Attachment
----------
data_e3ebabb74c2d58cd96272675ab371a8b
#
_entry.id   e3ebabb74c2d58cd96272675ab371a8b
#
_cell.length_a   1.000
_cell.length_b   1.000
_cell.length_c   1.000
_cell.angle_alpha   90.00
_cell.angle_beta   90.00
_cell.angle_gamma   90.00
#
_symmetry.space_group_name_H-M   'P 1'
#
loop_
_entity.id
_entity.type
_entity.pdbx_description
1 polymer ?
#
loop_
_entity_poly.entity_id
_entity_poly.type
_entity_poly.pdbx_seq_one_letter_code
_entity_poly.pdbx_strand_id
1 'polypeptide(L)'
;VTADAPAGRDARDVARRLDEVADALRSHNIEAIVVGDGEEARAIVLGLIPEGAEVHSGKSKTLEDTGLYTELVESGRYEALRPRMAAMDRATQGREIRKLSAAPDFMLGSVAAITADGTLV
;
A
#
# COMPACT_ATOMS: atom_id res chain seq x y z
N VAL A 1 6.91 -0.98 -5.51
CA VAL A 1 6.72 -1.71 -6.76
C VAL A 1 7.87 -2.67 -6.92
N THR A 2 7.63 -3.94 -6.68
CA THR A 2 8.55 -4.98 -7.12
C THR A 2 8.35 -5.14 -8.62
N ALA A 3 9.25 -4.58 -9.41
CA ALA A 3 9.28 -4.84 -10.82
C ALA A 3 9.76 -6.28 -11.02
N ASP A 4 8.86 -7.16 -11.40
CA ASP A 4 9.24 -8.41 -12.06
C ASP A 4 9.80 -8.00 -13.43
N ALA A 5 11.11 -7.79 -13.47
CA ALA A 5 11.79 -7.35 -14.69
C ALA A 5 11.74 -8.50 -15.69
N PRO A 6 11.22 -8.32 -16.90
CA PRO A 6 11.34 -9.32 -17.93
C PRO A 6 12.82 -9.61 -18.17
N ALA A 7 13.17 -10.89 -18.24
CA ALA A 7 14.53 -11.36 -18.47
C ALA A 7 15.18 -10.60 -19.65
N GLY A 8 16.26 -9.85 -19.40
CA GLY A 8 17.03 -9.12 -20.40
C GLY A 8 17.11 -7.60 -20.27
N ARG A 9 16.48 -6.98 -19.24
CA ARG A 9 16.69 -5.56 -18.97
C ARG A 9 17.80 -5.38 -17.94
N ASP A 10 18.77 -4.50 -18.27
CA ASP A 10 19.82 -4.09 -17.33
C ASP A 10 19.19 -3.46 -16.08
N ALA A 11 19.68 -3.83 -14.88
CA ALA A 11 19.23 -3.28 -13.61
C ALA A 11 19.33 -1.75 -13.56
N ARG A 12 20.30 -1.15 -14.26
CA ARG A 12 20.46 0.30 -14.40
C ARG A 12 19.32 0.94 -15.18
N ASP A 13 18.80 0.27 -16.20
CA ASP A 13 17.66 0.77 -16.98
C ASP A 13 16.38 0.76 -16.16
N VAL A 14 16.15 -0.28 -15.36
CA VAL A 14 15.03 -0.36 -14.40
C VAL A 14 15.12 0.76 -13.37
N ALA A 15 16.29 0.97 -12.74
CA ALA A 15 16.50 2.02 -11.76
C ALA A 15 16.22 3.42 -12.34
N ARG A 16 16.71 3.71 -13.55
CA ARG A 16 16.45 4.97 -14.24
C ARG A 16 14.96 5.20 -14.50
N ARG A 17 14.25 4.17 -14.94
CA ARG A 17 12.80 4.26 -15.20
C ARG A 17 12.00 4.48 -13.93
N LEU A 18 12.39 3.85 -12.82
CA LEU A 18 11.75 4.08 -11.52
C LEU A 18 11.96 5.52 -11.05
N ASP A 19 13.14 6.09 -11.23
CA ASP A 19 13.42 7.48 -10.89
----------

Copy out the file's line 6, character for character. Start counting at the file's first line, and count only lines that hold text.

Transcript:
_cell.length_b   1.000